Spicing it up: High school students may prefer seasoned veggies over plain
High school students prefer vegetables seasoned with herbs and spices, rather than plain veggies, according to Penn State researchers, who add this may lead to students liking and eating more vegetables, and result in less food waste in schools.
The researchers asked high school students to rate the taste of a variety of vegetables seasoned with either oil and salt or a blend of herbs and spices developed specifically for each vegetable. The majority of the students preferred the seasoned version of most of the veggies, despite the fact that many of the seasoning blends were new to them.
Kathleen Keller, associate professor of nutritional sciences, said that schools that serve vegetables that are more appealing my ultimately cut down on the amount of food that is thrown out.
“Despite the fact that many of the kids hadn’t previously been exposed to a lot of different herbs and spices, our results showed that they liked and preferred the seasoned vegetables over the plain ones,” Keller said. “I think that if schools were to implement these simple recipes, they might have more success than if they just serve vegetables with oil and salt or nothing at all.”
Eating enough vegetables is essential for good health: Consuming a lot of veggies has been linked with a reduced risk of both heart disease and some cancers. But while the current Dietary Guidelines for Americans recommend that teens between the ages of 14 and 18 eat between two-and-a-half and four cups of vegetables a day, the researchers said only about 2 percent of American adolescents eat enough.
Schools in the United States that participate in the National School Lunch Program have to follow federal guidelines for what they serve for lunch, including offering a variety of vegetables throughout the week and limiting fat and salt. But offering vegetables doesn’t guarantee students will eat them, and discarded vegetables can add up to a lot of wasted food.
“When we talked to the students, we learned the most important thing to them when it came to eating vegetables was the taste,” Keller said. “For the school lunch food service workers, they were worried about sticking to the federal guidelines, food waste and making food kids will like without recipes to work from.”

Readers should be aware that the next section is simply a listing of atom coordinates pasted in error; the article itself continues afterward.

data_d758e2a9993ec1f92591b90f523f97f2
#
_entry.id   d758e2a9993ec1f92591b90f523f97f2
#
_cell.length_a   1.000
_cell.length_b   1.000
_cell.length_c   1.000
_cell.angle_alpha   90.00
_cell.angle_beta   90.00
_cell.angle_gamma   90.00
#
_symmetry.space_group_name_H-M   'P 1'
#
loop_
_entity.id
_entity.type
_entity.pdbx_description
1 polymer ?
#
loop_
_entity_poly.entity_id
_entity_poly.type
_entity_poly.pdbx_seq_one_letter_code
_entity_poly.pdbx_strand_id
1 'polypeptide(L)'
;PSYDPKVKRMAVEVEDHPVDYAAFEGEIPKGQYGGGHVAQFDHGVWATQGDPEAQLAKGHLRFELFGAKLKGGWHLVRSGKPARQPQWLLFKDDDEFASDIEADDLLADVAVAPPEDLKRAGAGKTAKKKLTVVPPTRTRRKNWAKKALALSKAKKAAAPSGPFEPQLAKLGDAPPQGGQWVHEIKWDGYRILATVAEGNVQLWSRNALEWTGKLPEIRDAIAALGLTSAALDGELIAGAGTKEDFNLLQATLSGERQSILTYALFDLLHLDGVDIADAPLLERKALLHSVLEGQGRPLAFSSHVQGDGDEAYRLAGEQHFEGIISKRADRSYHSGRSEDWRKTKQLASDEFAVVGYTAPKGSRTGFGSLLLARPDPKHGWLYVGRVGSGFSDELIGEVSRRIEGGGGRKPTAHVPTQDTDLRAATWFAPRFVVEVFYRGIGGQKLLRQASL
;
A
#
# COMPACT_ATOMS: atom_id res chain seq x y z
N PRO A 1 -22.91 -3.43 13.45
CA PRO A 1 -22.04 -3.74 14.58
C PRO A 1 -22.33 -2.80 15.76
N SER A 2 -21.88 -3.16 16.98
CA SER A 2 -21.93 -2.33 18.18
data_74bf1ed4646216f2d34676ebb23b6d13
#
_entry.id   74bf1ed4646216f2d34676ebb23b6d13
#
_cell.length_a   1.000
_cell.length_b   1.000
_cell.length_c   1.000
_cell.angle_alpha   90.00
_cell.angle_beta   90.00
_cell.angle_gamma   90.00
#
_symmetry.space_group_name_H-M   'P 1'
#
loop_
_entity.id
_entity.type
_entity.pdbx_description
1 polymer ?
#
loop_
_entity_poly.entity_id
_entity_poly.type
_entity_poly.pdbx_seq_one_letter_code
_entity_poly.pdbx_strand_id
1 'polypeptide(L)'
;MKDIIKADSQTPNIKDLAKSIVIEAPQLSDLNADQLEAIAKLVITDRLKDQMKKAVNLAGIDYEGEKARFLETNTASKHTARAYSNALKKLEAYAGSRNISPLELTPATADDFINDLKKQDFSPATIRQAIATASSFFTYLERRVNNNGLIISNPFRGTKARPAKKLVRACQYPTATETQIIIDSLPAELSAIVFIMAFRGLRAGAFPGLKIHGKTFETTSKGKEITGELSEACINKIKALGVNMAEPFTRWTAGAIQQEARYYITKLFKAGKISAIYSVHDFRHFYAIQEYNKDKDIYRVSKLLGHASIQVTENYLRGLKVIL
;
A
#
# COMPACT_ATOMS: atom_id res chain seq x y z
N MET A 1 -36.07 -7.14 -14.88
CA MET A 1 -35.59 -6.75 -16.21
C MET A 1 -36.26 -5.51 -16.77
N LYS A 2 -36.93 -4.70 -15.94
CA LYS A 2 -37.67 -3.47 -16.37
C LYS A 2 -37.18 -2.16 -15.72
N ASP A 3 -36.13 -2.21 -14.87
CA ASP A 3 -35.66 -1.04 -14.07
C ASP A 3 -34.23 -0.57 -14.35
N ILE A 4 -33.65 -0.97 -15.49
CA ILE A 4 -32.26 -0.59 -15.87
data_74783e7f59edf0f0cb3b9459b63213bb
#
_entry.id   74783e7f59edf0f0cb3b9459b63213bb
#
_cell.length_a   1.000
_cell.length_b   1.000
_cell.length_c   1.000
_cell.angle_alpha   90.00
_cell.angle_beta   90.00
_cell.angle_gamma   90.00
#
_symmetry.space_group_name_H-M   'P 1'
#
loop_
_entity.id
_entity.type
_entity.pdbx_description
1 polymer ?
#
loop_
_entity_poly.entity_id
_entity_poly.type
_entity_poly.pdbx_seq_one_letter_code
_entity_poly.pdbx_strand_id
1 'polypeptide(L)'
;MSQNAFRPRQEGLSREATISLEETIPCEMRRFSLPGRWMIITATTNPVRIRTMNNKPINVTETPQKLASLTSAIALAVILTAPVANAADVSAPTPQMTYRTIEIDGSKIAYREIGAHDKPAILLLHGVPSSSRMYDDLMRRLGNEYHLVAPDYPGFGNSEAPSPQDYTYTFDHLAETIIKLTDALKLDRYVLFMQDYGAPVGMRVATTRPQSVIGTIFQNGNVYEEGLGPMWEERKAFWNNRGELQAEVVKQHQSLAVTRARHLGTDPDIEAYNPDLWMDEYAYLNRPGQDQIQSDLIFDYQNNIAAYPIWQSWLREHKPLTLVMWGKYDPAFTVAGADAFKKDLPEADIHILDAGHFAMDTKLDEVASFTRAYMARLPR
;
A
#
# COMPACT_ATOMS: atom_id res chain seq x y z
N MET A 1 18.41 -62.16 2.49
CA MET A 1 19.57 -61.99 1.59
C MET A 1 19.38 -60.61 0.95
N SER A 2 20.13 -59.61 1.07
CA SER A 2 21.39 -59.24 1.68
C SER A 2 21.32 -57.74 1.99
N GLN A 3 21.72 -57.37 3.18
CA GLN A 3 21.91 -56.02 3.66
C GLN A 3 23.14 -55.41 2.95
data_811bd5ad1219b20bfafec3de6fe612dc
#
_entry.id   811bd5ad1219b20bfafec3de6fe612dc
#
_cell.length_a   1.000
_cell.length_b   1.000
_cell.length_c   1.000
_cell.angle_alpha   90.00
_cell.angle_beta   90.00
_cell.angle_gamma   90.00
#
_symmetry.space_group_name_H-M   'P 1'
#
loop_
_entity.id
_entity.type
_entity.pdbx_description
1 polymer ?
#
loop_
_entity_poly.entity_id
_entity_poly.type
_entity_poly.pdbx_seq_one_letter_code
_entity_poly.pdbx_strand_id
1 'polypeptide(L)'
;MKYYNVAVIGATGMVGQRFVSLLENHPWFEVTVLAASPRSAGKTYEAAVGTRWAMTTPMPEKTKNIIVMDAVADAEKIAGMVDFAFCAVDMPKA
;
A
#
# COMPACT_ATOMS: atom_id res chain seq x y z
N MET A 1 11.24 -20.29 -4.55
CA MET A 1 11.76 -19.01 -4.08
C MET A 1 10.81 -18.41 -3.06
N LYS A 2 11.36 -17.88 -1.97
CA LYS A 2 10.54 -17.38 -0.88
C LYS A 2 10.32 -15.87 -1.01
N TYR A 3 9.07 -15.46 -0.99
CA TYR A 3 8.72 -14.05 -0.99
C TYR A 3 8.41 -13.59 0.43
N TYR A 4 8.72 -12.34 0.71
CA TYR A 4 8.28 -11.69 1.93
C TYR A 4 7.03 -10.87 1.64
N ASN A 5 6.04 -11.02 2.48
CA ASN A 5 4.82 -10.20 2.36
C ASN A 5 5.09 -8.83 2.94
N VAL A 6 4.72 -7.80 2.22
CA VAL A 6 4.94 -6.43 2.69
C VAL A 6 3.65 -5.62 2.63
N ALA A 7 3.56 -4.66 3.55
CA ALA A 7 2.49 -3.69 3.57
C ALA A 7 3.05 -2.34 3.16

The researchers gave the students taste tests to measure how much they liked a variety of plain versus seasoned vegetables. The plain vegetables were prepared with a small amount of oil and salt, while the seasoned vegetables were prepared with a seasoning blend specifically developed for each vegetable. For example, the corn and peas were seasoned with a blend designed to mimic the flavor of nachos.
Taste tests were held for eight different vegetables, with about 100 students participating in each test. All recipes used either frozen or canned vegetables, to make them easy to replicate by the school’s food service workers.
The researchers found that overall, the students preferred the seasoned version of the vegetables, except for the sweet potatoes. The seasoned versions of corn and peas, black beans and corn, cauliflower, broccoli, green beans, and carrots were all rated as better tasting than the plain versions.
Juliana Fritts, graduate student in food science, said in addition to being more appealing to students, another benefit was that the seasonings were developed specifically with school dietary guidelines in mind.
“The guidelines have limits for how much salt and fat can be used in each meal, so that’s part of the reason why the school was serving the vegetables plain, to stay within those guidelines,” Fritts said. “These blends and recipes were developed specifically within these guidelines, so schools don’t have to worry if it will make them go over the fat and salt limits.”
Keller said that in the future, the researchers will look at whether adding herbs and spices to the vegetables will result in the students eating more vegetables. She also said the results — published in the journal Food Quality and Preference — also have broader implications about how parents feed their kids, even from an early age.
“I'm a big proponent of not being afraid to use herbs and spices, even with young kids or toddlers,” Keller said. “Even with baby food you can add small amounts of herbs or spices, so they're getting used to the flavors of the family. If you're going to be using these things in the foods you make for your family later on, it doesn't make sense to avoid them when kids are little.”
Barbara J. Rolls, professor and Helen A. Guthrie Chair of Nutritional Sciences; John E. Hayes, associate professor of food science; Clara Fort, exchange student lab intern; Anne Quinn Corr, local chef consultant; Qihan Liang, undergraduate lab research assistant; Laurie Alla, exchange student lab intern; Terri Cravener, laboratory manager; and Christopher D’Adamo, assistant professor in family and community medicine at the University of Maryland School of Medicine, also participated in this research.
The McCormick Science Institute and USDA Hatch Act funds helped support this work.